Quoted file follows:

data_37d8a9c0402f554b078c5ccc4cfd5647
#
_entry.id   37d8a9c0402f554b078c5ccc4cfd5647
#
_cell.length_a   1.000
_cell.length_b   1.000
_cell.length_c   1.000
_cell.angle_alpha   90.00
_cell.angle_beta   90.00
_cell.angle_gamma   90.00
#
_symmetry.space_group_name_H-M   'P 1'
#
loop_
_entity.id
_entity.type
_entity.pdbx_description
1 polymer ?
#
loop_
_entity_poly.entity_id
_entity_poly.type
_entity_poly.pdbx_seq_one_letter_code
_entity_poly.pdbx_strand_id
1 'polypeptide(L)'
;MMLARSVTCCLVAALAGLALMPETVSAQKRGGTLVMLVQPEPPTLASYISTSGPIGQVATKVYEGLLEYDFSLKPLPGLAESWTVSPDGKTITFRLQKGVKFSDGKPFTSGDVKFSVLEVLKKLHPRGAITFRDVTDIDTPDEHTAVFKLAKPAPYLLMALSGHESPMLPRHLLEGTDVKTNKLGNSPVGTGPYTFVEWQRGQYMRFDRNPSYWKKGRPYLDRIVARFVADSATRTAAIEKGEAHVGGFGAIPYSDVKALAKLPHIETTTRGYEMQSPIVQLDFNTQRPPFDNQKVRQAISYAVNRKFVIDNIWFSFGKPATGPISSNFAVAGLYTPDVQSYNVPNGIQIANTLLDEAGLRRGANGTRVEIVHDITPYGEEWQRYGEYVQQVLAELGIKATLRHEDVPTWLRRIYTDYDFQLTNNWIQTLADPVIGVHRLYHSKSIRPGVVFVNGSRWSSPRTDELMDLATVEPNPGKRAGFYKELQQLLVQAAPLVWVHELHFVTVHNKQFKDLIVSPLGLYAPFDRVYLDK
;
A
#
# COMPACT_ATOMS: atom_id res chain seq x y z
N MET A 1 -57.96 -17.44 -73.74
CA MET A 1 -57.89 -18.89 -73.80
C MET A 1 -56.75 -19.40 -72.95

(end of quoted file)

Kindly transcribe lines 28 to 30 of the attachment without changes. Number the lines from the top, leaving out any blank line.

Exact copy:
A
#
# COMPACT_ATOMS: atom_id res chain seq x y z